משמרת שחר ארתאח, יום ראשון 31.10.10
. We arrived at 04:30. Dozens of laborers had already come through after being inspected. They said it was difficult, and inspections took a long time. They point to an old man with a cane who fell inside the terminal today.
We stand in the back, where people wait to enter the installation. From a distance we hear the hubbub and voices of the many, many people standing crowded between the fences. Many people, mainly men and a very few women, stand crowded in front of the revolving gates, waiting for them to be opened, when they’ll run toward the metal detector at the entrance to the building. Two revolving gates open every 2-5 minutes, even though there are three on site, and then dozens of people flow in, crowding in as fast as they can because the gate will close again, and if someone is trapped within he doesn’t even complain. We count how many enter at a time – between 20 to 130 people. It all depends how quickly the person controlling the revolving gate presses the button, and how fast the crowds who have been waiting an hour or more between the fences can push their way in. Everything occurs in an oppressive silence, without complaint, as if this were the natural order of things. Remember – these are the lucky ones who, after applying many times and being sent hither and yon through the Occupation’s cruel bureaucracy, succeeded in obtaining a permit to work in Israel. Even then, most of them will earn less than the minimum wage, being exploited again, this time by the Israeli employer, who also benefits from the Occupation.
From time to time someone is turned back after having waited about two hours on line, which began forming at 02:00. The bureaucracy failed. Either the electronic reader couldn’t identify his palm-print, worn away by manual labor, or he forgot some document at home, or his magnetic card broke. According to the Ecumenicals’ report, 16 people were turned back this morning, most of them because their palm-prints didn’t match the ones in the system.
On the Palestinian side of the fence we met two of the Ecumenical volunteers who spend three months in Israel, and stand every day at Irtach to report what goes on there. They tell us that today, in addition to in being Sunday, there are more people than last Sunday. Perhaps it’s because the olive harvest in ending and the Palestinians are returning to their regular jobs. They count how many go through. 800 had crossed by the time we arrived. Today the installation opened before 04:00.
They say they have problems entering Israel. As we read in the paper, it’s apparently customary to try to prevent activists from human rights organization to enter our country (the only democracy in the middle east).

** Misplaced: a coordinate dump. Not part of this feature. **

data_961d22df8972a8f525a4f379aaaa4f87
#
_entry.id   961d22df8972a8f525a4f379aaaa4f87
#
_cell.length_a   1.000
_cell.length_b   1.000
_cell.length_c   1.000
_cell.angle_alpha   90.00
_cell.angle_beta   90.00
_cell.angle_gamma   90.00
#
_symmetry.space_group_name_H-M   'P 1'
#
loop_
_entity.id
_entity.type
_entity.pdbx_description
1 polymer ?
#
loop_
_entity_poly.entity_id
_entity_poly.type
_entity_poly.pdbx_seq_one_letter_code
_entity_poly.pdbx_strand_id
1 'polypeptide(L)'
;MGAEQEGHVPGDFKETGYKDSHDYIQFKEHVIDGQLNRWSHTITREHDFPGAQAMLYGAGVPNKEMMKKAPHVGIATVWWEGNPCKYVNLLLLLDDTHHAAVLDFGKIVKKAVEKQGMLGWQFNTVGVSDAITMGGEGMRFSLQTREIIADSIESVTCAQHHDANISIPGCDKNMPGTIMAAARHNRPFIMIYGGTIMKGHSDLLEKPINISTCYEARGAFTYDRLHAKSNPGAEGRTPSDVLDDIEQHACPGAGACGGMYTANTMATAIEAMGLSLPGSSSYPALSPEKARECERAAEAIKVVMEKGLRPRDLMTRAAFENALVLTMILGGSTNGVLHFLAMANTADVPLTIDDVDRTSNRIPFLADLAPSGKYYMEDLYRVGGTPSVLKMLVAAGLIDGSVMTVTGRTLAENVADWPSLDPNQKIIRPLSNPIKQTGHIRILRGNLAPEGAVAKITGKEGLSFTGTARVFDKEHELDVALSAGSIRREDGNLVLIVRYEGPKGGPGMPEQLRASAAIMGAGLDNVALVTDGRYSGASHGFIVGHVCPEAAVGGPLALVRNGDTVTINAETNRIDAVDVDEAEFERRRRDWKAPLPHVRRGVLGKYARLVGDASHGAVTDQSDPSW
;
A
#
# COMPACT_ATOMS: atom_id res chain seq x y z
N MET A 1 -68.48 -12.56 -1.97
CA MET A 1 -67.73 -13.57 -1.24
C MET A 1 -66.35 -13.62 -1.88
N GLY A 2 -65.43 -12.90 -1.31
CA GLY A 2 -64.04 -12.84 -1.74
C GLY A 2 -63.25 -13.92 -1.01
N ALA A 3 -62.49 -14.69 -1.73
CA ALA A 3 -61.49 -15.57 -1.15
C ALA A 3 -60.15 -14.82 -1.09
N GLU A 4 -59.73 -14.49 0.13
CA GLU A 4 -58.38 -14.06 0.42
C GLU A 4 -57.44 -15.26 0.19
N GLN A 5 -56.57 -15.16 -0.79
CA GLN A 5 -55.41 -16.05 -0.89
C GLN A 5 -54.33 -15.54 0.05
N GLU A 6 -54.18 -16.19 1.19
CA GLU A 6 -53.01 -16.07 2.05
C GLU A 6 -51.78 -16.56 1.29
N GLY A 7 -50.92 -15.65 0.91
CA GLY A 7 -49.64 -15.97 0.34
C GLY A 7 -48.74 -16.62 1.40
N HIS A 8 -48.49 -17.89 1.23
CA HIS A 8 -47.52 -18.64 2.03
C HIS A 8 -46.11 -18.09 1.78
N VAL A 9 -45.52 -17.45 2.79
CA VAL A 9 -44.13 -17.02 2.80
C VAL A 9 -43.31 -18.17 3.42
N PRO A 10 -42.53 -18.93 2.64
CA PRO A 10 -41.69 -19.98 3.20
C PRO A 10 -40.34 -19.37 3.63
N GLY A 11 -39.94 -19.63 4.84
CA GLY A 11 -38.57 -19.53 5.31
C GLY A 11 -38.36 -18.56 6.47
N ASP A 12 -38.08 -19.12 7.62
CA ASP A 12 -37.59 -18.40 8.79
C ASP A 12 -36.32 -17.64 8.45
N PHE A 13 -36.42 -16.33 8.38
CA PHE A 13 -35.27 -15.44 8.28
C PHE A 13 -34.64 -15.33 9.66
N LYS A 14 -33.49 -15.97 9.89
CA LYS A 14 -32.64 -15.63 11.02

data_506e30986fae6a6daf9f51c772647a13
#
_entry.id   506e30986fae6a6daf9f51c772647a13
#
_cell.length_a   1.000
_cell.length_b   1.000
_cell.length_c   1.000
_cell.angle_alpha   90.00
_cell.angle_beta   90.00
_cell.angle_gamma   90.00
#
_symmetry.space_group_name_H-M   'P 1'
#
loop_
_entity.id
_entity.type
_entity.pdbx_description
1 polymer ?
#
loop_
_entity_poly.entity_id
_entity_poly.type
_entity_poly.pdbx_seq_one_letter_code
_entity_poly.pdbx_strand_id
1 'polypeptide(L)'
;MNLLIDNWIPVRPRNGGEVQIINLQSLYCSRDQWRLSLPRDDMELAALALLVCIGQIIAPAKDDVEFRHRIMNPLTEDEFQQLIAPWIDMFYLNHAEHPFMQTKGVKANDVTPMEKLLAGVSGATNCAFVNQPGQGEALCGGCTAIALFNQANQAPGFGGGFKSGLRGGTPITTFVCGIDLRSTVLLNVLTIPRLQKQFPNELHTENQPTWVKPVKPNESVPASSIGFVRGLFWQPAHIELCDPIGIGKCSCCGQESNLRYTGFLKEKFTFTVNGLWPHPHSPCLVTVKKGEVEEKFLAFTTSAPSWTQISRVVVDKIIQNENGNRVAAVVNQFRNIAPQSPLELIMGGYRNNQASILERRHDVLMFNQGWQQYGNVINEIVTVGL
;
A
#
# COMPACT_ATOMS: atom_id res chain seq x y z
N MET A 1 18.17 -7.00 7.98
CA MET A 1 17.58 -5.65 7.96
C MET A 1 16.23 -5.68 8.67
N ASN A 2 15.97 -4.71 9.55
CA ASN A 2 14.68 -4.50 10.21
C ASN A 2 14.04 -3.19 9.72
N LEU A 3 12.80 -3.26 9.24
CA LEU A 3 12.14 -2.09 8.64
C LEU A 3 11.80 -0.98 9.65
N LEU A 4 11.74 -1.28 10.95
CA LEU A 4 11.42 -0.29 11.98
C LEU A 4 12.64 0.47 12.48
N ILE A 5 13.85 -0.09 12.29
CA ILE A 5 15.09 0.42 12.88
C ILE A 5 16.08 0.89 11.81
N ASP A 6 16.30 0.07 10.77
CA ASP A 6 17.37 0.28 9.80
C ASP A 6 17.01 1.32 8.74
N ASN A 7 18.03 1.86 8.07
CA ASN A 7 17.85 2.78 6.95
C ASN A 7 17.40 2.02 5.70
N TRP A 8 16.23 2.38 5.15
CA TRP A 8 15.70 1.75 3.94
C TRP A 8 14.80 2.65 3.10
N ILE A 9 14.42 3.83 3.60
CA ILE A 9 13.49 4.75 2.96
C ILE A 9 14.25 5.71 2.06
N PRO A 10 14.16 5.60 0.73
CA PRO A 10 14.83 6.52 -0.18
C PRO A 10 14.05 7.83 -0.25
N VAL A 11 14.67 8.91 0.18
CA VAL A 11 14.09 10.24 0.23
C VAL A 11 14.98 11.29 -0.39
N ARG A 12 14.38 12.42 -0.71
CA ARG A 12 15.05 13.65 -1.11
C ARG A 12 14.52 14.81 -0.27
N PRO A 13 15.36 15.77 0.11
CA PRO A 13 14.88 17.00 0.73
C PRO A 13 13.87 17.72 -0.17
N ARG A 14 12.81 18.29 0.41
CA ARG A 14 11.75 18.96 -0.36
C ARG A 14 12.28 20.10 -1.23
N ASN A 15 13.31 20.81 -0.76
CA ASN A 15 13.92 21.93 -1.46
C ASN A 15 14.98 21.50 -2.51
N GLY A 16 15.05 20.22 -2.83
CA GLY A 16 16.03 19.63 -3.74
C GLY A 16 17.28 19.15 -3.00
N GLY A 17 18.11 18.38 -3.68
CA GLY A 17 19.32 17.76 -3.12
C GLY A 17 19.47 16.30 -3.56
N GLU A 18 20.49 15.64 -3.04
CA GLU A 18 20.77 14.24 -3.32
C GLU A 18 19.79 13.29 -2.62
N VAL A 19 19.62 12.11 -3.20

They sent us their report about the number of people crossing. Their numbers don’t match ours.
The number of women is about 10% than of the men. As is well know, Arab society frowns on contact between men and women. It’s possible to open a separate lane for women, but this hasn’t been done. Women who arrive early, before the installation opens, go through first, but those who come later have to crowd in with the men, which is extremely unpleasant, to say the least, for any woman. But what won’t they do in order to earn a living.
There are also some younger people who try to sneak in from the side and cut the line by climbing on the fences enclosing the line. Before the fences were erected to maintain order in line, younger men frequently would climb over people to get ahead.
05:30 We move to the other side of the installation, where people exit after inspection.
We count how many come out in five minutes – 77 one time, 112 another time. That’s much fewer than the number entering from the other side. In other words, they’re being delayed within for a long time.
We were told there were many problems last Friday, because the facility opened later, after 05:00. Only one revolving gate was in use and the crowding was awful. One of the laborers told us he waited from 03:00 until 06:30, but still hadn’t gone through inspection; having missed his employer’s ride, he returned home. Remember that there are people who have to get to Tel Aviv, to Rishon and even to Yavneh from here to begin their work day.
We read in a previous report that the manager of the installation claimed fewer laborers cross on Friday, which is why they open later, but the fact is that the needs aren’t being met, and it’s the wretched, oppressed laborers who are paying the costs that the company operating the facility is saving, those who have no say or opportunity to fight for the most basic conditions.
The laborers say that Friday and Sunday are the hardest days.
A man approaches us. He was injured on the job. His hand is in a cast. He has an appointment at an Israeli hospital. He’s been delayed longer than the others, from 04:30, and only now, at 06:00, has he come out.
Another laborer comes from the Jenin area. He arrived at 03:00, and it’s now 06:00. He has to get to work in Gedera. By the time he makes it through all the morning traffic – when will his work day start?
Someone else tells us that since he visited Egypt the GSS refuses to approve a work permit for him. That is, the GSS believes he’s too dangerous to work in Israel. He lost his source of income. We referred him to Silvia, who might be able to help him.
At 06:30 there was no longer a line at the rear of the installation.